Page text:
As best as I can tell, Going My Way seems to have made more of an impact. About this time, Bing Crosby became the top actor at the box office for a number of years, and on the overall list of most tickets sold, he ranks third (behind Clark Gable and John Wayne). Apparently, Bing and Barry Fitzgerald had great chemistry, because they were teamed up again for at least two more movies, Welcome Stranger (1947) and Top o’ the Morning (1949). While haven’t seen the latter film, I have seen Welcome Stranger, and my own opinion is that it is Going My Way, except with the two as doctors instead of priests (which allows for Bing to be the romantic lead).

Going My Way also spawned a TV series of the same name in the early sixties. Gene Kelly took over the role of Father O’Malley, with Leo G. Carroll as Father Fitzgibbon (or “Father Fitz,” as they usually called him), and Dick York joined them as Tom Colwell. It lasted for one season, at thirty episodes. Having seen the whole series, I can say that I enjoyed it very much, although I rate the first half of the series as being better. Since I have seen little information about the show, I don’t know whether the episodes were aired out of order or not, but I was left feeling like the ratings affected the show, and as a cost-cutting measure, Gene Kelly’s Father O’Malley was reduced to brief appearances in each episode for the last half of the season (again, just a guess). Being that he was one of the reasons I wanted to see it, that lessened my enjoyment of it (although the show’s cancellation did leave Dick York room to be the first Darren Stevens on Bewitched a little over a year later). One thing worth mentioning is that Frank McHugh, who played Father O’Dowd in the movie, is possibly the only actor from that movie to make an appearance on the show, in the Christmas episode (although as a different character).

Both of these are movies that I highly recommend if you get the chance to see them. Going My Way is on DVD from Universal, and runs about two hours and five minutes in length. The Bells of St. Mary’s is on DVD and Blu-ray from Olive Films, and is about two hours and six minutes long.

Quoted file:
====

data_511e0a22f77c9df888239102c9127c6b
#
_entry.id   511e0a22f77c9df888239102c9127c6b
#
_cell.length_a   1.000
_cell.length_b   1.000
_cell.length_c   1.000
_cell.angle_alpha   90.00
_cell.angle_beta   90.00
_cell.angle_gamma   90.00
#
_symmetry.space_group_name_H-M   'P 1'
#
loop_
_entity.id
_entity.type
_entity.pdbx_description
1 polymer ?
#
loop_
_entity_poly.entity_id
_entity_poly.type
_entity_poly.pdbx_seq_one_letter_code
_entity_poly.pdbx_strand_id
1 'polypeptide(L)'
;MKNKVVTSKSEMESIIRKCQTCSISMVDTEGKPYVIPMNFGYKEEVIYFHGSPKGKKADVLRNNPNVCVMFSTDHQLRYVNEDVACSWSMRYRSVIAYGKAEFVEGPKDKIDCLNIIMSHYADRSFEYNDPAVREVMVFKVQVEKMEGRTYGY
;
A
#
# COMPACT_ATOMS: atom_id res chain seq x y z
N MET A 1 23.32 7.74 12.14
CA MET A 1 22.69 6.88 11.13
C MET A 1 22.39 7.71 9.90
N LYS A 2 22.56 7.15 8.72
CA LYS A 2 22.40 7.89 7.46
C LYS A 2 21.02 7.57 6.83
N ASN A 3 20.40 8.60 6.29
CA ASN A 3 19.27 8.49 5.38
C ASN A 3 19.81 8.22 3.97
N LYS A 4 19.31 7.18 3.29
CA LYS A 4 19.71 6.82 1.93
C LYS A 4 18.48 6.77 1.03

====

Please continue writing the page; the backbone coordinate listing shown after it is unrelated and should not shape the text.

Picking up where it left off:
As always, please be sure to use the Amazon links to help support this page!

Going My Way

My Rating: 10/10

Audience Rating:,aps,196&sr=1-1&ref=sr_1_1&linkCode=ll1&tag=thoughtsfr066-20&linkId=3a98166df2deec1475373f57df58d90c&language=en_US

The Bells of St. Mary’s

My Rating: 10/10

Audience Rating:,movies-tv,226&sr=1-1-catcorr&ref=sr_1_1&linkCode=ll1&tag=thoughtsfr066-20&linkId=36ba9c87ddf5ca2e275615d7ac47575c&language=en_US

TFTMM on… Summer Stock (1950)

And here we are again, by request, with the last Judy Garland/ Gene Kelly movie Summer Stock, also starring Eddie Bracken, Gloria De Haven, and Phil Silvers.

When her two hired hands quit on her, Jane Falbury (Judy Garland) goes to town to see her future father-in-law about a new tractor to help her with the harvest.  Upon returning, she finds a theatrical group setting up in her barn.  She finds out they came with her sister Abigail (Gloria DeHaven) and her boyfriend, Joe Ross (Gene Kelly), and were planning to use her barn to put on a show.  While furious at first, Jane agrees to let them do the show, as long as they help out on the farm.  While her fiancé and her father-in-law object to the show, Jane starts falling in love with Joe, while her sister Abigail becomes too arrogant (believing the show is beneath her due to the influence of the “star” actor) and leaves, with Jane having to take her place.

To get into what I think of this movie, it is one I very much enjoy.  Most of what I hear on the background information is all of Judy’s issues behind the scenes, which ended up resulting in this being her last film for MGM, her home studio since she got into the movies.  Sadly, it is partly evident on screen, most visible by her weight issues (with the last song in the movie “Get Happy” making it extremely obvious, since it was filmed much later, after she had gotten her weight issues a little more under control).  In spite of all that, I still think she, and everybody else, give wonderful performances that make this movie worth viewing.